Kim Wong vows to ‘tell all’ on $81M money laundering
MANILA — Businessman Kim Wong will face senators on Tuesday to “tell all” and “correct some false testimonies” that were given to the Senate inquiry into the laundering of $81 million stolen from Bangladesh’s central bank and transferred to the Philippine financial system, according to reelectionist Sen. Panfilo Lacson.
In a text message to the Philippine Daily Inquirer, Lacson said Wong, a long-time friend of his, reached out to him last week.
“As per my advice, [Wong] promised to tell all on Tuesday when the Senate hearing resumes,” Lacson said.
Wong returned to the country last week after receiving medical treatment in Singapore.
He is a key personality in the Senate inquiry into the money laundering of the $81 million, which was deposited in four bank accounts at the Rizal Commercial Banking Corp. (RCBC) branch on Jupiter Street in Makati City.
Wong was identified by bank manager Maia Deguito as the one who told her to open the bank accounts, four of which turned out to be for fictitious persons with fake addresses.
Wong is facing a criminal complaint after the Anti-Money Laundering Council (AMLC) accused him of facilitating the traffic of dirty money.
Hackers stole the $81 million from the account of the Bangladesh’s central bank in the Federal Reserve Bank of New York on Feb. 5 and wired it to the four accounts in RCBC Jupiter branch. The money was then consolidated into an account in the name of businessman William So Go and later converted into pesos by the remittance firm Philrem, which transferred part of the funds to Chinese casino player Xu Weikang and Bloombery Hotels Inc., operator of Solaire Casino in Parañaque City.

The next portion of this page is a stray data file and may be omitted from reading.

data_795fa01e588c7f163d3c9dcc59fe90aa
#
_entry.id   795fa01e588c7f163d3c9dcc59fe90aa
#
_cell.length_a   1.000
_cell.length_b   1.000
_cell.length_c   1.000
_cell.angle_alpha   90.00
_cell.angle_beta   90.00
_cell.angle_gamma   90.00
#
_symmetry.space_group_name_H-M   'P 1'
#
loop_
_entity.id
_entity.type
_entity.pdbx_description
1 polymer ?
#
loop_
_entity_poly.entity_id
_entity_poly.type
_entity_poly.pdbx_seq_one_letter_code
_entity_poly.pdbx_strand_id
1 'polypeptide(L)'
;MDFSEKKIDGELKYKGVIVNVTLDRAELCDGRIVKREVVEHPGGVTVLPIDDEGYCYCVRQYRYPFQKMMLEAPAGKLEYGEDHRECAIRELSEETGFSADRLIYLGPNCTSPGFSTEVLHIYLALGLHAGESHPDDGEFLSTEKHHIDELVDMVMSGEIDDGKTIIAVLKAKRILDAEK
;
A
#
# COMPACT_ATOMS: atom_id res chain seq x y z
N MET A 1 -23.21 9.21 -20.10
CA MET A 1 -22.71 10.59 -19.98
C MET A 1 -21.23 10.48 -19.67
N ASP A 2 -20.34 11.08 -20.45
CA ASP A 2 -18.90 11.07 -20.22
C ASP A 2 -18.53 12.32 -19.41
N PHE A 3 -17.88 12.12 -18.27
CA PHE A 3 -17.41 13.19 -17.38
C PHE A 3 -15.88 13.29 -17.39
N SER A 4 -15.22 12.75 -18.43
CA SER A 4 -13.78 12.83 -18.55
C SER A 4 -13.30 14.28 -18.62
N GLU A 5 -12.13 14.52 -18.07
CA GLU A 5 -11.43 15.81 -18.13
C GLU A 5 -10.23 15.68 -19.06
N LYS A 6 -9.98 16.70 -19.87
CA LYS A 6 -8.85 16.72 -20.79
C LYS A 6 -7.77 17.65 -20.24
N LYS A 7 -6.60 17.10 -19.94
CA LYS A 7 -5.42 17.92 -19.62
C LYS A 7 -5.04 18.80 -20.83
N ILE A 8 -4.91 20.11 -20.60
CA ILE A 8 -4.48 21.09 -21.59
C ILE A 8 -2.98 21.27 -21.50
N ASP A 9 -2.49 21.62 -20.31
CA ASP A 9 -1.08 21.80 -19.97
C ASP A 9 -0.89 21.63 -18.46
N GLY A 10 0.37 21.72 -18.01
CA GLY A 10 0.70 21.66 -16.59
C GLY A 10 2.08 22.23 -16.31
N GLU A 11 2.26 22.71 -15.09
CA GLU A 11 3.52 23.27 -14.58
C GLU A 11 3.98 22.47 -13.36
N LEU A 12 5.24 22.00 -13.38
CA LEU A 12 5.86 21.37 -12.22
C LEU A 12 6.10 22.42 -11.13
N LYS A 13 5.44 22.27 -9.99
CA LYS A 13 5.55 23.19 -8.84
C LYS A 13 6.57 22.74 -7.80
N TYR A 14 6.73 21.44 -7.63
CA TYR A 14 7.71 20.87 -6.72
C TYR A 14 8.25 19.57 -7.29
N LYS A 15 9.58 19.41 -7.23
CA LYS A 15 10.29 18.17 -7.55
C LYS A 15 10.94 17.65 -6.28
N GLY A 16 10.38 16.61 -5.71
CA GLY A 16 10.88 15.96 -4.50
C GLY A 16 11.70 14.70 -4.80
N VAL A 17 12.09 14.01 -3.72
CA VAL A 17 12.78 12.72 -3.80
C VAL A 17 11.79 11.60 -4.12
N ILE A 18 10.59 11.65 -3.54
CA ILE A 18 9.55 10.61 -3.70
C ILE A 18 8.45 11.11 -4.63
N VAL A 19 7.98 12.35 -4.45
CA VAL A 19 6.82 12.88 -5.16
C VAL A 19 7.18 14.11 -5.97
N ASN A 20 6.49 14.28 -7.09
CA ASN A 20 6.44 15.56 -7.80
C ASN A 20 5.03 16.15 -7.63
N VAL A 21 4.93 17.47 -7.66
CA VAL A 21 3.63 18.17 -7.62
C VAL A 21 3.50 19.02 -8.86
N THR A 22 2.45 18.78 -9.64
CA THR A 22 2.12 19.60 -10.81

The AMLC said Philrem also transferred P1 billion, or $21.6 million, to Wong through his Philippine National Bank account of his business, Eastern Hawaii Leisure Co. Ltd.
At the continuation of the blue ribbon committee’s investigation on Tuesday, Wong “will shed light and correct some false testimonies made by some resource persons who testified earlier,” Lacson said.
“Nevertheless, I told him to confer with his lawyer,” Lacson added.
One of Wong’s lawyers said his client would tell the truth at the hearing to belie accusations he was behind the money laundering scheme.
“Mr. Kim Wong is only armed with the truth. He will prove that he is not hiding and that he will fully cooperate in this investigation,” lawyer Inocencio Ferrer Jr. said.
When asked what he thought of Wong’s claim to innocence in the scandal, Lacson said he would rather wait for Wong’s testimony on Tuesday.
Lacson said he was first introduced to Wong when he was chief of the Philippine National Police, as he vouched for Wong as somebody not involved in any illegal activities.
“Just to clarify, as far as I’m concerned, he has not engaged in illegal activities, much less illegal drugs or money laundering. Otherwise, I would have arrested him myself,” Lacson said of Wong.
He reminded that Wong had been used as a “fall guy” so as to link him to illegal drugs way back in 2001.
The senator was referring to the Senate inquiry into illegal drugs where he was accused of being involved in the illegal drug trade by then military intelligence chief, Col. Victor Corpus.
Lacson said at that time, Wong was not the Kim Wong being referred to by Corpus and other accusers as the Chinese national in the Philippine government’s Order of Battle.
Lacson said he pushed for a bill he authored in the Senate in 2011 that sought to include casino winnings and transactions and art works in the list of covered transactions of the amended Anti-Money Laundering Act.
“Due to opposition from some senators, my version of the bill was watered down with the exclusion of those two transactions that I mentioned,” he said.
Lacson, who has been ranking high in pre-election senatorial surveys, vowed he would refile his measure in his expected return to the Senate in July. SFM
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